Journal of Clinical Immunology

, Volume 9, Issue 3, pp 229–241 | Cite as

In vitro immune responses to hepatitis B surface antigen (pre-S2 and S) following remote infection by hepatitis B virus in humans

  • Thomas R. Cupps
  • Jay H. Hoofnagle
  • Ronald W. Ellis
  • William J. Miller
  • Leonard Seeff
  • Ann Guerrera
  • John L. Gerin
  • Sally A. Haas-Smith
Original Articles

Abstract

In this report we evaluate the human immune response to hepatitis B surface antigen (HBsAg) following remote infection with hepatitis B virus (HBV). HBsAg-reactive lymphocytes can be readily demonstrated in the peripheral blood of individuals with established immunity following infection with HBV.In vitro stimulation with small doses of plasma-derived HBsAg, yeast-derived HBsAg (S region) or pre-S2 peptide will induce specific IgG to HBsAg (anti-HBs) in the absence of a polyclonal increase in total IgG. The pre-S2 peptide will stimulate, in a T cell-dependent fashion, thein vitro production of anti-HBs with specificity for the S domain. This anti-HBs production is mediated by pre-S2-stimulated soluble T-cell factors. Peripheral blood mononuclear cells from individuals with established immunity proliferate to the yeast-derived HBsAg but not to the plasma-derived HBsAg or pre-S2 peptide. The chronic HBsAg carriers do not produce anti-HBs following stimulation with HBsAg regardless of the source or component of antigen used. Different study protocols failed to demonstrate HBsAg-specific responses in the peripheral blood mononuclear cells of chronic carriers.

Key words

Hepatitis B virus anti-HBs hepatitis B surface antigen (HBsAg) chronic carrier pre-S2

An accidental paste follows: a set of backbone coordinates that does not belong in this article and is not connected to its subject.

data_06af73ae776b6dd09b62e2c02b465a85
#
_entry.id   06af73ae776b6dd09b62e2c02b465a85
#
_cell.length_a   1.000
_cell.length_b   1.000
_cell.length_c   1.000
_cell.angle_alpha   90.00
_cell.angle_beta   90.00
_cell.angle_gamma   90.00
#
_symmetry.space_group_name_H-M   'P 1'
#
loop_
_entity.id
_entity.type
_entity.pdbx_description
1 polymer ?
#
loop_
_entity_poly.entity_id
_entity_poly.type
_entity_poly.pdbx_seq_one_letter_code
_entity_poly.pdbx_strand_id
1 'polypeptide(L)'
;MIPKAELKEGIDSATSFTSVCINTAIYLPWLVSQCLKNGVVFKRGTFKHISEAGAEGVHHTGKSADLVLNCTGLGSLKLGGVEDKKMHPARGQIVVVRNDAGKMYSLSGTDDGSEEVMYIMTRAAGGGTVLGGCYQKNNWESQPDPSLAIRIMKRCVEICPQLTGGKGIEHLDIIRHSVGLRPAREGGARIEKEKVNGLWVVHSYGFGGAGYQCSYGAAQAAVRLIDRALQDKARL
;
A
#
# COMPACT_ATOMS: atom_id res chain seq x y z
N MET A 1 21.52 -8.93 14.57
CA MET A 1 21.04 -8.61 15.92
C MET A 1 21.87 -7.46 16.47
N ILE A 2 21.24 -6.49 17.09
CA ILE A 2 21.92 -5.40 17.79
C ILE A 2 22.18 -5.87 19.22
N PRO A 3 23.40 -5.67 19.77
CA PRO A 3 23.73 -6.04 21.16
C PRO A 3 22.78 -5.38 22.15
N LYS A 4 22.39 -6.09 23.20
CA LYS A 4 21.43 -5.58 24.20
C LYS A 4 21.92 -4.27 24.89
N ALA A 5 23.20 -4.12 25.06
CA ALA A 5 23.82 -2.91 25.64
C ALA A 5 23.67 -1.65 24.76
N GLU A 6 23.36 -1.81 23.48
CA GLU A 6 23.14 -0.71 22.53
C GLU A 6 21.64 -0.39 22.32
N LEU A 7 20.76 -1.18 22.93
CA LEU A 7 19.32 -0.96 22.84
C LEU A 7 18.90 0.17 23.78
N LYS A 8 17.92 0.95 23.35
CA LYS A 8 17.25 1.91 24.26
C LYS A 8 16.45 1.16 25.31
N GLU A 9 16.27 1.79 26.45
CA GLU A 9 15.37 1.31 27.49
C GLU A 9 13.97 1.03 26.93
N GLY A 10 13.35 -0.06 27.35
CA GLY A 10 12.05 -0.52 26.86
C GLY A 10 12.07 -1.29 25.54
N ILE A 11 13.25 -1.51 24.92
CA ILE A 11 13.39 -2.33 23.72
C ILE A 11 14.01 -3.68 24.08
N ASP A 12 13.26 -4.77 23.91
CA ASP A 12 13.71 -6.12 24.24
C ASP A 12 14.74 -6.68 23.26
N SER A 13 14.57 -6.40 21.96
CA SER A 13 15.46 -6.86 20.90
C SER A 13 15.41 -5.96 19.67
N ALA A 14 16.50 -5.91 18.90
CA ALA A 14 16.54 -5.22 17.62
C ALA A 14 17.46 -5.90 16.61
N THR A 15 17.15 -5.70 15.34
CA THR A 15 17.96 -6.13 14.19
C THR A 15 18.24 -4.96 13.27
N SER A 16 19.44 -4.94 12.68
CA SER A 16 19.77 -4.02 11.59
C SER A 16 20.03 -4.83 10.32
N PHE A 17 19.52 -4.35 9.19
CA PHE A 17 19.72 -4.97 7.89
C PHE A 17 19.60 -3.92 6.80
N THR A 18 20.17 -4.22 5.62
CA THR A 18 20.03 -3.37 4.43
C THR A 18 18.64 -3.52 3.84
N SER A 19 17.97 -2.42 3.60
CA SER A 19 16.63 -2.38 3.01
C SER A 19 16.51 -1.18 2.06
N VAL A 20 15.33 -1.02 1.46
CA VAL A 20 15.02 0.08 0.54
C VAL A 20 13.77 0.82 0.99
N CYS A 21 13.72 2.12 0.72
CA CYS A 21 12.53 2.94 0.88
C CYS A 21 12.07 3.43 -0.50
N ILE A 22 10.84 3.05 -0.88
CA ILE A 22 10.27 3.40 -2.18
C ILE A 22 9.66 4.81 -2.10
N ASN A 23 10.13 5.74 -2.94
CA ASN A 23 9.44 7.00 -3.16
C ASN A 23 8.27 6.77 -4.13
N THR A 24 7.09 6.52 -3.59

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Copyright information

© Plenum Publishing Corporation 1989

Authors and Affiliations

  • Thomas R. Cupps
    • 1
  • Jay H. Hoofnagle
    • 2
  • Ronald W. Ellis
    • 3
  • William J. Miller
    • 3
  • Leonard Seeff
    • 4
  • Ann Guerrera
    • 1
  • John L. Gerin
    • 5
  • Sally A. Haas-Smith
    • 1
  1. 1.Division of Rheumatology, Immunology, and Allergy, Department of MedicineGeorgetown University Medical CenterWashington, DC
  2. 2.Liver Disease Section, Digestive Diseases BranchNational Institute of Diabetes, Digestive and Kidney Diseases, National Institutes of HealthBethesda
  3. 3.Department of Virus and Cell BiologyMerck Sharp & Dohme Research LaboratoriesWest Point
  4. 4.Division of Gastroenterology/Hepatology, Department of MedicineVeterans Administration Medical CenterWashington, DC
  5. 5.Division of Molecular Virology & ImmunologyGeorgetown University Medical CenterRockville

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